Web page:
The reports of the demise of Nick Zinner’s guitar have been greatly exaggerated. While the band’s new found admiration of Giorgio Moroder and the synths-and-sequencers party vibe of lead single Zero led many to think that the Yeah Yeah Yeahs
had ditched their signature guitar-drenched sound, it’s not the case. Zinner still wields his guitar like a pro on It’s Blitz!, yet it’s used in such measured and considered strokes throughout the album, complementing the richer sense of space and detail than we’ve yet seen from the band. It’s a more artful, rather than arty, version of Yeah Yeah Yeahs.
That's not to say that the band still don't rock, because they really do like on the afore-mentioned single Zero, or Dull Life which gallops at full speed aboard Zinner’s tumbling riffs. But the NYC trio truly shine when they push themselves and their sound headlong into unexplored territories. Take the gorgeous Hysteric, with a skeletal synthesis of organic and programmed drumming, and sparingly used guitar atmospherics, it’s the band at their most tender, before they decide to throw everything at their disposal — horns, trumpets, whistles — into the song, only making it sound bigger and more poignant than before.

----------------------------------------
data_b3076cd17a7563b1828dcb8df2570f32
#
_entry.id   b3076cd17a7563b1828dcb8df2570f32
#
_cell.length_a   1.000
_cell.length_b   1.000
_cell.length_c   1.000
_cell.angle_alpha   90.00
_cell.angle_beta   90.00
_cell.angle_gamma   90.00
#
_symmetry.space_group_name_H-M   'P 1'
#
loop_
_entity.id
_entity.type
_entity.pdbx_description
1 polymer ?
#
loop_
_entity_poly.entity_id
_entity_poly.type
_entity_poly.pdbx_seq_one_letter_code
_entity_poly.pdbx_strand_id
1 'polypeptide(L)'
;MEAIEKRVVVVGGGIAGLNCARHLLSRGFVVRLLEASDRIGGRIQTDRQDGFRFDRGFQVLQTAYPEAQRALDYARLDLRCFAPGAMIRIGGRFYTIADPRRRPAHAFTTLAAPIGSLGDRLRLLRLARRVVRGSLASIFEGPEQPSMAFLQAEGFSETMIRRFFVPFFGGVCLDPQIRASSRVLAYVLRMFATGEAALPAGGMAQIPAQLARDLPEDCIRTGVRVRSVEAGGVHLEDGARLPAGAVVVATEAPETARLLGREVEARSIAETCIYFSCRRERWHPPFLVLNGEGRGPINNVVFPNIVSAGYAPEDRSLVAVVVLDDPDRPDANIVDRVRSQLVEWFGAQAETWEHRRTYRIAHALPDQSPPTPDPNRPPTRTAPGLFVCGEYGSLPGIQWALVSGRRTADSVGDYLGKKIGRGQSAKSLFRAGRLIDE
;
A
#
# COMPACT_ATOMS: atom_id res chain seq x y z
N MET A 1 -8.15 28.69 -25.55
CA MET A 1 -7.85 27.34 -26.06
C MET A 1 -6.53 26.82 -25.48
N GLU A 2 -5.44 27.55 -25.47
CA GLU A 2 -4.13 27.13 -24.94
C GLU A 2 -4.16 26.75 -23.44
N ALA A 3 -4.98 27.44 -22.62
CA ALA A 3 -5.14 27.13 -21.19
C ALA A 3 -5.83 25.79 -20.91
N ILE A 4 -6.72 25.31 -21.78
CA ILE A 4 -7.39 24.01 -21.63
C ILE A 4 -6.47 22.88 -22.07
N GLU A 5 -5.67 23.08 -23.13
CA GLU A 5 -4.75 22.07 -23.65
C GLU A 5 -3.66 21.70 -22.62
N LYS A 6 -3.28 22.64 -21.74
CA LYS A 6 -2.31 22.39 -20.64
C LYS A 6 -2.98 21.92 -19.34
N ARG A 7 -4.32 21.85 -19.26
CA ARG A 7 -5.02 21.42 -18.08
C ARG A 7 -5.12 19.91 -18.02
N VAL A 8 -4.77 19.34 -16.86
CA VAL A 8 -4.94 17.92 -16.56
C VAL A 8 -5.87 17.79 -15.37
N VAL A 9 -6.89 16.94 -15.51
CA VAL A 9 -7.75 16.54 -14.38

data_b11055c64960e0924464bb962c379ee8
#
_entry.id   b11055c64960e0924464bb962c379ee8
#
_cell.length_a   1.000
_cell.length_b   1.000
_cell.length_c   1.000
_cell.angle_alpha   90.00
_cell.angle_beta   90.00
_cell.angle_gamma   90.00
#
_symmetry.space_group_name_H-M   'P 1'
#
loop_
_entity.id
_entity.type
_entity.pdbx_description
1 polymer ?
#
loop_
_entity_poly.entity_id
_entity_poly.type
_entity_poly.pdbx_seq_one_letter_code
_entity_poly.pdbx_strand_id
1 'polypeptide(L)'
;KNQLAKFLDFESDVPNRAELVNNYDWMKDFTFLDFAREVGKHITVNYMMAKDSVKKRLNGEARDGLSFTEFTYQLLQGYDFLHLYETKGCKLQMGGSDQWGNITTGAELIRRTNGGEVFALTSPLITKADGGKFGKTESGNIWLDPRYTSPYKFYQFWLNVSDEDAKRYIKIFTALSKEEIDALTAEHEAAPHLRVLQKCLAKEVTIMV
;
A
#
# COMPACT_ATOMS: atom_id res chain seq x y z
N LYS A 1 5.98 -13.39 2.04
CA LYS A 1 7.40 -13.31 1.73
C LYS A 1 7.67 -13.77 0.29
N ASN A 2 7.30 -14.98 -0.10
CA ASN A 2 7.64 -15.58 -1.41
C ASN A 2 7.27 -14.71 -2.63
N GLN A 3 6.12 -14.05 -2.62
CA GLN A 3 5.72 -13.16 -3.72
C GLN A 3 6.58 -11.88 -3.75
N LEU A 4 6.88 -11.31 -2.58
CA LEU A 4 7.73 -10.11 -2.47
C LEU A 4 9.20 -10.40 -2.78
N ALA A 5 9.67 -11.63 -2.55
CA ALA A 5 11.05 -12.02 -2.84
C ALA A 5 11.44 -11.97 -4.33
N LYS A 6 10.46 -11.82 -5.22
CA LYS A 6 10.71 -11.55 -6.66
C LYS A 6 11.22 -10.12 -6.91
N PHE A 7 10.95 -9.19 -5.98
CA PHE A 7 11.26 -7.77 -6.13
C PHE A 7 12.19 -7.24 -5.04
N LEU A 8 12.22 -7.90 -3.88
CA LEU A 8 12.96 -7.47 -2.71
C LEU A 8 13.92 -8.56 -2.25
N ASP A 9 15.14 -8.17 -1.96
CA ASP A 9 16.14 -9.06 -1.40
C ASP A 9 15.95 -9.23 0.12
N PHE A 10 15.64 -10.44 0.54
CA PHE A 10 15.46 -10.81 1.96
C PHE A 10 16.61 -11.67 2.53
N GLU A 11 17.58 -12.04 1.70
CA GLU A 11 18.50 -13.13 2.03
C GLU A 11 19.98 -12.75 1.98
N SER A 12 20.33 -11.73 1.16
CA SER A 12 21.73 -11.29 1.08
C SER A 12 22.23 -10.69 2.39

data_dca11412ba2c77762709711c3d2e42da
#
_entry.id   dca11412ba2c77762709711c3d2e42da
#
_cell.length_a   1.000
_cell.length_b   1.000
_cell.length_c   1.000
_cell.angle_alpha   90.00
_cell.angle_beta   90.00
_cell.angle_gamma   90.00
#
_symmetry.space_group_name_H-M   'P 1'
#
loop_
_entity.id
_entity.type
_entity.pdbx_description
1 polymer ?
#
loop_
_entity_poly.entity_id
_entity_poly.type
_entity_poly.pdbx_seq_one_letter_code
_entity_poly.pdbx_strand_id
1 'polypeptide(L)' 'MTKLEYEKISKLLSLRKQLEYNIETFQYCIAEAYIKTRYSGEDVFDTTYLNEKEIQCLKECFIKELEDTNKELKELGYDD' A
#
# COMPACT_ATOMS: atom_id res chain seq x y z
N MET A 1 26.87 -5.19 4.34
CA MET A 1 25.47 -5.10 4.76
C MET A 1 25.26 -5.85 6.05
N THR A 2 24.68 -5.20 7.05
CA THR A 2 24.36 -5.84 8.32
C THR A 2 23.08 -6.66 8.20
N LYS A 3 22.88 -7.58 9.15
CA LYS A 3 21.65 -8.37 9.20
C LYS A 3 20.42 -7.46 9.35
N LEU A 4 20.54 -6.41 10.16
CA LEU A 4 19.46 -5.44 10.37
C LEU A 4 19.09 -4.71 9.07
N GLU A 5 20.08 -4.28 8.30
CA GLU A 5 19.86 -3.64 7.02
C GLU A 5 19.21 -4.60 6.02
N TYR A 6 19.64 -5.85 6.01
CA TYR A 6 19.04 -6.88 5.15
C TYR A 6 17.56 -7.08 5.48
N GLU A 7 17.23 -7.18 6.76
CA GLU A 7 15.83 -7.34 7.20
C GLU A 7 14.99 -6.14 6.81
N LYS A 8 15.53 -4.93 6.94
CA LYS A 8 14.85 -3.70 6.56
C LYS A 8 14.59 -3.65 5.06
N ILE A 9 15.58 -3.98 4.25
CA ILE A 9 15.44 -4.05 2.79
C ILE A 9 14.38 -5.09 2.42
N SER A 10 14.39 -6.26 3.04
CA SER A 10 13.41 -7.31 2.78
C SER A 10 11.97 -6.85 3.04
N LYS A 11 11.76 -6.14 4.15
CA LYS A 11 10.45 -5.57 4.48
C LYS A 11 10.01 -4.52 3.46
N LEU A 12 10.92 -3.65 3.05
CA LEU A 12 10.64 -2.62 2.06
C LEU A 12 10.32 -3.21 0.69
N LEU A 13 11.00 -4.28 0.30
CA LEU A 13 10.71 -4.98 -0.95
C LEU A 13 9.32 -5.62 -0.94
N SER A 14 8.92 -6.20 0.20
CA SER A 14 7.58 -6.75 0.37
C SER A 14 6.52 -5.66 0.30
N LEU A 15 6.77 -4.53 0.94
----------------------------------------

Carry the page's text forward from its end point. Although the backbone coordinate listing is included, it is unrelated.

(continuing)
Such slow-burning tracks have quickly become the band’s strongest suit, and accordingly It’s Blitz! (a deceptive title it turns out) is dominated with layers of trembling synthesizers and Zinner’s rich guitar-mist. It's a fairly staggering leap from the bratty rush of Fever To Tell and the polished-rock-sheen of Show Your Bones, but the Yeah Yeah Yeahs sound so comfortable and assured of themselves while they jump from sound to sound that you shouldn't hesitate about jumping off with them. - By Dave Ruby Howe